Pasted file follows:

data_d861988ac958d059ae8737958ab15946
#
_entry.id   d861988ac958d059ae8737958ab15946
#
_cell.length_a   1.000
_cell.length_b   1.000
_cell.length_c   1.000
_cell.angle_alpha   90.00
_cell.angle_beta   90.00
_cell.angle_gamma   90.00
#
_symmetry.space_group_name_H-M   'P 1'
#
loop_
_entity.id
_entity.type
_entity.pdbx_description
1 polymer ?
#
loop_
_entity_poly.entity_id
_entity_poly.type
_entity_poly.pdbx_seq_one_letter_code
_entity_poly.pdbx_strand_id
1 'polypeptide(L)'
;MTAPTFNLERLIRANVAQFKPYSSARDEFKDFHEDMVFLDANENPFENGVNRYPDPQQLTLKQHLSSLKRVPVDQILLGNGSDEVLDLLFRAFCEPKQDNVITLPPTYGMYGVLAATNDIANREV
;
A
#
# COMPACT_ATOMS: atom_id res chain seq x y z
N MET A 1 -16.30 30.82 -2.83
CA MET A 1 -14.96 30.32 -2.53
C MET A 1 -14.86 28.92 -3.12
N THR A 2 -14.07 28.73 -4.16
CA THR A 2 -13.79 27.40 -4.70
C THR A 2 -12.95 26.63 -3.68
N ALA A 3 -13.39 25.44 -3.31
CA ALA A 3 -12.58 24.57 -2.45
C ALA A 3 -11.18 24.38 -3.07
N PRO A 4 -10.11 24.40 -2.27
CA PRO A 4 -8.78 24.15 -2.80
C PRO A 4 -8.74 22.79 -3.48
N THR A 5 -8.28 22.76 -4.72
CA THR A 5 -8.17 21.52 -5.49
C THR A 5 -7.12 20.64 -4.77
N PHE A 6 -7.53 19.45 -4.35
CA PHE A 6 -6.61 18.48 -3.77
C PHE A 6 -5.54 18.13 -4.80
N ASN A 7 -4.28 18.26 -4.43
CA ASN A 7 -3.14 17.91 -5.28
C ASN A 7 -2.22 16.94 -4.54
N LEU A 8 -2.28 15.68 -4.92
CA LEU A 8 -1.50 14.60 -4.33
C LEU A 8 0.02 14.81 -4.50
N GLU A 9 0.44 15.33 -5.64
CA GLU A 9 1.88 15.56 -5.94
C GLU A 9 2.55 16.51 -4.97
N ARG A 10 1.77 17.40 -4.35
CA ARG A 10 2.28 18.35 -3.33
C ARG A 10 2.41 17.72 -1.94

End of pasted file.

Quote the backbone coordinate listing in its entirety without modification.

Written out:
data_d861988ac958d059ae8737958ab15946
#
_entry.id   d861988ac958d059ae8737958ab15946
#
_cell.length_a   1.000
_cell.length_b   1.000
_cell.length_c   1.000
_cell.angle_alpha   90.00
_cell.angle_beta   90.00
_cell.angle_gamma   90.00
#
_symmetry.space_group_name_H-M   'P 1'
#
loop_
_entity.id
_entity.type
_entity.pdbx_description
1 polymer ?
#
loop_
_entity_poly.entity_id
_entity_poly.type
_entity_poly.pdbx_seq_one_letter_code
_entity_poly.pdbx_strand_id
1 'polypeptide(L)'
;MTAPTFNLERLIRANVAQFKPYSSARDEFKDFHEDMVFLDANENPFENGVNRYPDPQQLTLKQHLSSLKRVPVDQILLGNGSDEVLDLLFRAFCEPKQDNVITLPPTYGMYGVLAATNDIANREV
;
A
#
# COMPACT_ATOMS: atom_id res chain seq x y z
N MET A 1 -16.30 30.82 -2.83
CA MET A 1 -14.96 30.32 -2.53
C MET A 1 -14.86 28.92 -3.12
N THR A 2 -14.07 28.73 -4.16
CA THR A 2 -13.79 27.40 -4.70
C THR A 2 -12.95 26.63 -3.68
N ALA A 3 -13.39 25.44 -3.31
CA ALA A 3 -12.58 24.57 -2.45
C ALA A 3 -11.18 24.38 -3.07
N PRO A 4 -10.11 24.40 -2.27
CA PRO A 4 -8.78 24.15 -2.80
C PRO A 4 -8.74 22.79 -3.48
N THR A 5 -8.28 22.76 -4.72
CA THR A 5 -8.17 21.52 -5.49
C THR A 5 -7.12 20.64 -4.77
N PHE A 6 -7.53 19.45 -4.35
CA PHE A 6 -6.61 18.48 -3.77
C PHE A 6 -5.54 18.13 -4.80
N ASN A 7 -4.28 18.26 -4.43
CA ASN A 7 -3.14 17.91 -5.28
C ASN A 7 -2.22 16.94 -4.54
N LEU A 8 -2.28 15.68 -4.92
CA LEU A 8 -1.50 14.60 -4.33
C LEU A 8 0.02 14.81 -4.50
N GLU A 9 0.44 15.33 -5.64
CA GLU A 9 1.88 15.56 -5.94
C GLU A 9 2.55 16.51 -4.97
N ARG A 10 1.77 17.40 -4.35
CA ARG A 10 2.28 18.35 -3.33
C ARG A 10 2.41 17.72 -1.94